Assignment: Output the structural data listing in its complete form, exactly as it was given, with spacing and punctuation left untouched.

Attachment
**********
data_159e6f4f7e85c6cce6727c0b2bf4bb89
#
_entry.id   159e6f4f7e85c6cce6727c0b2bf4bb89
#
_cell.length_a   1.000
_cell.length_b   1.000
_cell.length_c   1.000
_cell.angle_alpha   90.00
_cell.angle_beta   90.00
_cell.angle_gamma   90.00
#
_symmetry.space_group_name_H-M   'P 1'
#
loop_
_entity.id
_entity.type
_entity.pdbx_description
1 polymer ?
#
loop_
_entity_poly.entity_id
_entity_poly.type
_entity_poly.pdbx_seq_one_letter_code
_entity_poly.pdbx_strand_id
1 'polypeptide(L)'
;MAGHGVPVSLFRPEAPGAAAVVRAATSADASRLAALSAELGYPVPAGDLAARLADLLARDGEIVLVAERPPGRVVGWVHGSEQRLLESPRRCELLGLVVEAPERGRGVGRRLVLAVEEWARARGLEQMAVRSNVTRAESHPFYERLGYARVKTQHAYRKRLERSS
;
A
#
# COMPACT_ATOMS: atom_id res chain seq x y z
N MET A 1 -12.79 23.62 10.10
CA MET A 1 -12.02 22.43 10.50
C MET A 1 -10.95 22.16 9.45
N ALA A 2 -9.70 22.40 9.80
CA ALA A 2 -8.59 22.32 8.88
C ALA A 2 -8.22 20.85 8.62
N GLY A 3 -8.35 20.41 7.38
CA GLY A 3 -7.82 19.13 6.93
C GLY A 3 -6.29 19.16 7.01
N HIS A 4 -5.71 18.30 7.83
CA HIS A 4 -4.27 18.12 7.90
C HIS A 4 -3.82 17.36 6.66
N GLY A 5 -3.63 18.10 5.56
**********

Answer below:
data_159e6f4f7e85c6cce6727c0b2bf4bb89
#
_entry.id   159e6f4f7e85c6cce6727c0b2bf4bb89
#
_cell.length_a   1.000
_cell.length_b   1.000
_cell.length_c   1.000
_cell.angle_alpha   90.00
_cell.angle_beta   90.00
_cell.angle_gamma   90.00
#
_symmetry.space_group_name_H-M   'P 1'
#
loop_
_entity.id
_entity.type
_entity.pdbx_description
1 polymer ?
#
loop_
_entity_poly.entity_id
_entity_poly.type
_entity_poly.pdbx_seq_one_letter_code
_entity_poly.pdbx_strand_id
1 'polypeptide(L)'
;MAGHGVPVSLFRPEAPGAAAVVRAATSADASRLAALSAELGYPVPAGDLAARLADLLARDGEIVLVAERPPGRVVGWVHGSEQRLLESPRRCELLGLVVEAPERGRGVGRRLVLAVEEWARARGLEQMAVRSNVTRAESHPFYERLGYARVKTQHAYRKRLERSS
;
A
#
# COMPACT_ATOMS: atom_id res chain seq x y z
N MET A 1 -12.79 23.62 10.10
CA MET A 1 -12.02 22.43 10.50
C MET A 1 -10.95 22.16 9.45
N ALA A 2 -9.70 22.40 9.80
CA ALA A 2 -8.59 22.32 8.88
C ALA A 2 -8.22 20.85 8.62
N GLY A 3 -8.35 20.41 7.38
CA GLY A 3 -7.82 19.13 6.93
C GLY A 3 -6.29 19.16 7.01
N HIS A 4 -5.71 18.30 7.83
CA HIS A 4 -4.27 18.12 7.90
C HIS A 4 -3.82 17.36 6.66
N GLY A 5 -3.63 18.10 5.56